Now is the time that caterers and other wedding professionals are supposed to knee deep in wedding season. A time celebrate, eat, drink and be together. Instead however, everyone is staying home, dreaming about the date that celebrations and events once again come back in a post COVID-19 world.
“The tone is starting to change a bit,” said BreeAnn Gale of Pink Blossom Events in Seatle during the recent WIPA webinar State of the Wedding Industry – Part 2. “It was doom and gloom a few weeks ago, now we’ve been educated, we’ve prepped, we’ve changed our contracts, and now we need to party.”
The need to celebrate has given rise to a unique challenge for event professionals however, date availability. Spring and summer nuptials are having to be postponed due to continued health advisories and restrictions on gathering sizes. Unfortunately, those couples are competing for many of the same dates as couples who are just starting to plan.
“It’s that fine line of what we can do to help everyone with these backup dates and holds, but then we’re also running into situations of new clients calling us, which is great, but they want the same dates as our clients who want to postpone,” said Daniela Graffman of Vision Event Co. In New York during the WIPA webinar. “We’ve been really busy with this and it’s exhausting, and emotionally it’s been hard, but all we can do is take it one day at a time.”
An emotional decision
Deciding to reschedule their wedding is obviously and emotional roller coaster for couples. You could almost compare it to the five stages of grief: denial, anger bargaining, depression and acceptance. Denial by ignoring the current crisis and waiting to postpone. Anger in having to not only reschedule your date, but also finding it challenging to find a date that works with everyone. A willingness to reschedule only if you get everything that you want. Descending into depression and stating that the wedding won’t event happen. And finally finding a new date and switching.
However, a sixth stage has come into the mix in the form of fear. Spring weddings have already had to be postponed once, and some couples are worried that they will have to reschedule a second time as we continue to be in a holding pattern.
“They feel like they’re going nowhere but in circles with clients and there’s no way too get off,” said Jacqueline Hill of Jacqueline Events & Design during the recent WIPA webinar Difficult or Delightful: How to Manage Your Clients During this Time. “It’s the fear of the unknown right now.”
Flexibility is key
First and foremost when working with couples on rescheduling their dates, you must first refer to your contract. Many couples will probably ask for refunds on their deposits, so make sure to explain to them why you need to hold onto the deposits and adhere to current payment schedules set in place.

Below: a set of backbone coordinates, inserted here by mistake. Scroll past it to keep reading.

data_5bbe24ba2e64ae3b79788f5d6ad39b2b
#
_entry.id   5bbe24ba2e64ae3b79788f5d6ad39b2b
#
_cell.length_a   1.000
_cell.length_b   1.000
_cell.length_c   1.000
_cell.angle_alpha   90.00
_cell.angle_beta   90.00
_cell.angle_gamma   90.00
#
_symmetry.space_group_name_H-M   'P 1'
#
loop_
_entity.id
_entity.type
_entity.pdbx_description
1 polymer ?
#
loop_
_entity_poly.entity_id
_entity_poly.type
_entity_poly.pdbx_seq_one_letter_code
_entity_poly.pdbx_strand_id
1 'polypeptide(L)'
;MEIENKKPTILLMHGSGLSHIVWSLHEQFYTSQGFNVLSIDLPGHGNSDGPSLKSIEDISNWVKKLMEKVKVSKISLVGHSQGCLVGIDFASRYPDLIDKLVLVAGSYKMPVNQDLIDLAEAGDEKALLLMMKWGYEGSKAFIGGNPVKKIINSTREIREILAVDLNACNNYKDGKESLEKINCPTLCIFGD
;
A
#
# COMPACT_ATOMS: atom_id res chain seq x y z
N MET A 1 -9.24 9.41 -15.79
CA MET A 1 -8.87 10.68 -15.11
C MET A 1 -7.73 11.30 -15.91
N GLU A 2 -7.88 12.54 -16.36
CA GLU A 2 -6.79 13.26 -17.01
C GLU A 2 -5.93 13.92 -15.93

“If I let all of my 2020 clients move their dates to 2021, I won’t be here in 2021 to do those weddings because we just won’t make it,” said Mara Marian of Fuse Wedding & Events during the state of the industry webinar. “The clients aren’t seeing that part of it because to them it’s simple, they think ‘I’m still having my wedding, I’m not cancelling my wedding, I’m just moving it.
“We have to help them understand why you’re doing what you’re doing because no one is getting rich on this.”
The biggest challenge in rescheduling is the demand for peak dates and both new couples and existing clients competing for the same dates. Some existing clients may demand that they get priority over new clients. The key is to re-enforce the need for flexibility. Talking with couples about why a Friday may be the best option or look at using alternative venues or vendors. The wedding that they had previously planned may not be possible, but they can still celebrate in a special way.
“None of us know what the future holds,” Hill said. “Venues are closing, vendors are going out of business, so we can’t promise anything that we don’t know.”
A few ideas to help with aid you in handling rescheduling is to hold off on opening peak dates until there’s a better understanding of when the crisis will be over and what events will look like. You can also require couples to make a decision on a date within 24 or 48 hours so that they can be offered up to other couples more timely.
“We’re trying to be human and we’re trying to be kind, but at the same time we’re all losing money,” Grafman said.
And how do you handle the couples who are dead set on a date when you aren’t available?
“If you pick a date that I’m not available, I can’t help that,” said Caroline Fox, an industry attorney, during the recent WIPA webinar Contracts, Cancellations and COVID-19. “I’ll have to treat it as a cancellation if you they won’t pick another date.”
Be there for your clients
The most important thing to remember when helping couples through a postponement is to support them and a lend an ear if they need to talk with someone.
"We’re the captain of the team, they want us, they need us on their team more than ever," said Renee Dalo of Moxie Bright Events during the state of the industry webinar.
“Show your human side, show that you want to help them,” she said. “We need to shower them with love right now too.”
Think about doing something special for a client who has had to postpone their wedding. Maybe you can send them a card or gift, give them a call, do a virtual get together on their previous date because they will most likely be struggling on that. Hill had a client who did their first dance virtually with friends and family.
“You have to think about what you do when their date comes and goes,” Hill said, “because there is a sort of stress that comes with that date.”